This is the last adventure that involves driving Geoffrey Gilmore (the Director of the Sundance Film Festival) around Tallahassee, Diet Cokes, private jets, The Visitor, tea, a 4 AM flight, and of course, coffee. Part one Part two, Part three, and Part four.
Saturday I got a little taste of the “geography is not a factor” Hollywood life. With the Dean out of commission from the University President’s dinner, I had to drive Geoffrey and Paul to Flightline, a private jet terminal. I didn’t even know Tallahassee was big enough to justify private jets, but I guess the Senators like to arrive in style.
Geoffrey and Paul were going to a film festival near Tampa to see a film Geoffrey’s nephew was screening. Of course IÂ hoped they would ask if I wanted to fill the Dean’s seat, but it didn’t happen.
To burn some time before the flight, we went to the on-campus Starbucks. I know Starbucks is pricey, but I didn’t know it was possible to spend $70. Paul bought some of the CDs at the counter. “I don’t think anyone has ever bought those before,” remarked the Barista. I wouldn’t imagine $20 CDs were a hot sell with college students. They just needed a student to bring someone like Paul in.
I feel like I redeemed myself with conversation talk during this coffee-break (tea for Geoffrey). We talked about the design of the campus and Tallahassee, which isn’t very impressive. No career talk or “what do you want to do” questions.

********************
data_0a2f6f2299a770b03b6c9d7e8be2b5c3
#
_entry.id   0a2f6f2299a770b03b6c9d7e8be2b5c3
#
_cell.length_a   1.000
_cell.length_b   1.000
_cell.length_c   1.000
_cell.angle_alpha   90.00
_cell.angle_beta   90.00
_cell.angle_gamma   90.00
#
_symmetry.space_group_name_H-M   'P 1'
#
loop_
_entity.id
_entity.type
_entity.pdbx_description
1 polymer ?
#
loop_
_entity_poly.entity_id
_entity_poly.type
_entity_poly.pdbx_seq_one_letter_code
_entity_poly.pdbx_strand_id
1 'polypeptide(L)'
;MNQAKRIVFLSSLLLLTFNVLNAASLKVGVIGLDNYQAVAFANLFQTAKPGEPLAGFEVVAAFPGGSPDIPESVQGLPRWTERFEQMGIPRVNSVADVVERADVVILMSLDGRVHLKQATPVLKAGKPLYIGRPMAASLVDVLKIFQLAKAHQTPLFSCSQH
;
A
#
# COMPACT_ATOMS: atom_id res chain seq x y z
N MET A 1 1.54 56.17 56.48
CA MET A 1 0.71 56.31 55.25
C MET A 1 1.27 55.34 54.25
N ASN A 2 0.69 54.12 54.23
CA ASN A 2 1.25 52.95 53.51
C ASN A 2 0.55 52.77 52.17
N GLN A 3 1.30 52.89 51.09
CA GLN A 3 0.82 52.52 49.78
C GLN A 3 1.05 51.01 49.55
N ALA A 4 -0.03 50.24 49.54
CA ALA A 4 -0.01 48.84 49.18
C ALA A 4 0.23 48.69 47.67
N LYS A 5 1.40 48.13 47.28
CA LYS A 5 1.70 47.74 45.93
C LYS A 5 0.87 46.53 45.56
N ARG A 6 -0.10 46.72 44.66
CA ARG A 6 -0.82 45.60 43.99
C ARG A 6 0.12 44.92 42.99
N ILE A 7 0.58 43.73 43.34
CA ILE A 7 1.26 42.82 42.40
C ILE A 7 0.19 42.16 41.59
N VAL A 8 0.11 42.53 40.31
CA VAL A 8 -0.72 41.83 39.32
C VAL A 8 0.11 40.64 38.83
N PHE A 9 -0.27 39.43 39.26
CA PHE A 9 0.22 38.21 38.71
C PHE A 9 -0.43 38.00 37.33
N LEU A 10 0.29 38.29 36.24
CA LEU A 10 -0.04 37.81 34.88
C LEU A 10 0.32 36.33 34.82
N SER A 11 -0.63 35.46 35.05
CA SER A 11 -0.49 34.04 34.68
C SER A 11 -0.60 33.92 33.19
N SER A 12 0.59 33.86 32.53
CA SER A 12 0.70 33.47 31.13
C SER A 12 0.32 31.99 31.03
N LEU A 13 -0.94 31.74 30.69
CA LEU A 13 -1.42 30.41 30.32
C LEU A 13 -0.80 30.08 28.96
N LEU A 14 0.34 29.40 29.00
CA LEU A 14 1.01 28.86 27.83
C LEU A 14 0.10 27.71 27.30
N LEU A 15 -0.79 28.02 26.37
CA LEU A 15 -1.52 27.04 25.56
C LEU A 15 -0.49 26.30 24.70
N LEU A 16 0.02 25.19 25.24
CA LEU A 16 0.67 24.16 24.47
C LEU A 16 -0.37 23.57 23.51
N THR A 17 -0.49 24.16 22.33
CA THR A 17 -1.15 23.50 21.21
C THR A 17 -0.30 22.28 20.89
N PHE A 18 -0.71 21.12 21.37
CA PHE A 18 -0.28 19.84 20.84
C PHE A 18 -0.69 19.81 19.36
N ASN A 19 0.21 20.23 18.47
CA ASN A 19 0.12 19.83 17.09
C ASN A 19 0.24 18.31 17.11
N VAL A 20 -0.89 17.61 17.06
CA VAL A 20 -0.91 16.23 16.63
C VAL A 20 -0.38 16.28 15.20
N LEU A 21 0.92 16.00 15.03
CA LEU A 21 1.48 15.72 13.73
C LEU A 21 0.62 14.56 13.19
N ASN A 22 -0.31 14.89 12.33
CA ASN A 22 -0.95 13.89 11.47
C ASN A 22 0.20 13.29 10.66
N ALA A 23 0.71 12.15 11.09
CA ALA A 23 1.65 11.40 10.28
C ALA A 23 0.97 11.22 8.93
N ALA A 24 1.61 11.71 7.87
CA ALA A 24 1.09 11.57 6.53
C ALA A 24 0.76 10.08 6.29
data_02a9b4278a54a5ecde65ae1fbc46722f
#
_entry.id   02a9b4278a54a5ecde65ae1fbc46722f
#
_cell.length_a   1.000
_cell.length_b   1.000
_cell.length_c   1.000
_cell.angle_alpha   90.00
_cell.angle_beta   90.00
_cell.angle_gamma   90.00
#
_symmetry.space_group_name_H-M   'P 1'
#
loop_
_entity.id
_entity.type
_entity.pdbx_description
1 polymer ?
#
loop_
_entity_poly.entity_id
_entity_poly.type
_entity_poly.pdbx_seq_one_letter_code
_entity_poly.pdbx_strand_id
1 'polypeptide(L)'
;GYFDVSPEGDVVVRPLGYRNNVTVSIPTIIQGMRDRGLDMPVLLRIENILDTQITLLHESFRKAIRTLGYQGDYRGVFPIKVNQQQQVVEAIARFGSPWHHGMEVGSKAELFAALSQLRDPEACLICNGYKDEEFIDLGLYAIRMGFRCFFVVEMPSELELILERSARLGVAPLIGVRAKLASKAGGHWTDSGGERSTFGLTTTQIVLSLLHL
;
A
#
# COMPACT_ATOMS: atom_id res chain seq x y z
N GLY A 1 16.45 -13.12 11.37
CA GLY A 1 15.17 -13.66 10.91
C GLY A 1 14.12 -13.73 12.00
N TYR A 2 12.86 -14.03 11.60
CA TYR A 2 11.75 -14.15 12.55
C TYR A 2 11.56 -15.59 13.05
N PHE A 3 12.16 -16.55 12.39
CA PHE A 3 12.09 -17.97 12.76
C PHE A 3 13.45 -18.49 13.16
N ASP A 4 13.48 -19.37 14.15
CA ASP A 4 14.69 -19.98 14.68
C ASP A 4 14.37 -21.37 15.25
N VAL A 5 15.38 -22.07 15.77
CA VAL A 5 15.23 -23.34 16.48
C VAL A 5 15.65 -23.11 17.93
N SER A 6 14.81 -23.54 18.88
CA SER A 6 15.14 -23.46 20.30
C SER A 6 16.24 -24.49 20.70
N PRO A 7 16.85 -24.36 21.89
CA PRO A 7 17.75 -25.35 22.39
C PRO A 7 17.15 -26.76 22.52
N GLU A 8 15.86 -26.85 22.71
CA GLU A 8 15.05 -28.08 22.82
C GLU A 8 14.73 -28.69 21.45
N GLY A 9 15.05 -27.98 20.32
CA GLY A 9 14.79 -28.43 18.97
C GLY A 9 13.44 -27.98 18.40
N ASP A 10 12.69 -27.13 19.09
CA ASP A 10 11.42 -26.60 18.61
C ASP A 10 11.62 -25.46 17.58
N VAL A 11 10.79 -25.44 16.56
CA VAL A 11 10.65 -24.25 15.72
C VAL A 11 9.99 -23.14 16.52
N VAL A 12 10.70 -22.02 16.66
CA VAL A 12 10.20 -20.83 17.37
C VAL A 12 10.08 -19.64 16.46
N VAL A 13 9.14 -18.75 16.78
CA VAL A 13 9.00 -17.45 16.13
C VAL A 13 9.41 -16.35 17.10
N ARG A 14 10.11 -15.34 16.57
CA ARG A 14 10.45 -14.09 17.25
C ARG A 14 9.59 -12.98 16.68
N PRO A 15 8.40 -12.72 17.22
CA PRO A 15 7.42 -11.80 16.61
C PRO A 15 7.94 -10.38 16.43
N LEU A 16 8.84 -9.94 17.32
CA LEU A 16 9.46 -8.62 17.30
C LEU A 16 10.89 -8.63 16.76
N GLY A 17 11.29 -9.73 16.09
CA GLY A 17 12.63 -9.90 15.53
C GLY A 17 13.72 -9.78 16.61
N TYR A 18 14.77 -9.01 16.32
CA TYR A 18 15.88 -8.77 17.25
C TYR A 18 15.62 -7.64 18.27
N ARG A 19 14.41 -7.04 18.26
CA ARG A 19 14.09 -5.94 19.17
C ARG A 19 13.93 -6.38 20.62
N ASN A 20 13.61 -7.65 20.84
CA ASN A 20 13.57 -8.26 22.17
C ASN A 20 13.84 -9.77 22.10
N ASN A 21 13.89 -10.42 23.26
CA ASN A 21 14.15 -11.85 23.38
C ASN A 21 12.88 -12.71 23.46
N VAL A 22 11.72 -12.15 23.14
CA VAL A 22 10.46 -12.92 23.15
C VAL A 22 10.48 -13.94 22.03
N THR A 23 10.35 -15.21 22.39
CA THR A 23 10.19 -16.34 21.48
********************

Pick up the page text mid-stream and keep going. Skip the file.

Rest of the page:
After coffee, I drove them to the Flightline building. Inside there was no line, no security. Just a sliding door that goes straight to the tarmac. They told me they would call when leaving Tampa, so I was free for the day.
I found ways to keep myself busy, but as the estimated pick-up time approached (11 pm), I kept getting calls from Paul saying they were going to be a little late. One of the advantages of hiring a plane is they wait for you.
They didn’t leave until around 1 AM, so they arrived at 2 AM. But here’s the fun part. Geoffrey’s flight back west left at 6 AM. So after dropping him off, we arranged to meet at 4:30. Going home would just be too tempting for sleep, so I occupied myself at All Saints Cafe, our 24 hour beatnik coffee house.
I did doze off, and woke up at 4:25, just in time to rush over to the hotel. I honestly don’t remember what we talked about on the drive to the airport, but Geoffrey was thankful for all the driving.
Our goodbye was better than the introduction, with a proper handshake and a “I’ll probably see you around” from me. I drove home and crashed, fortunately in that order.
In retrospect, I wonder how I could have used this situation to a career advantage. I just didn’t want to be that guy that pushes a copy of his script or talks about himself every chance he gets. If anything, this experience brought me a lot closer to Paul Cohen.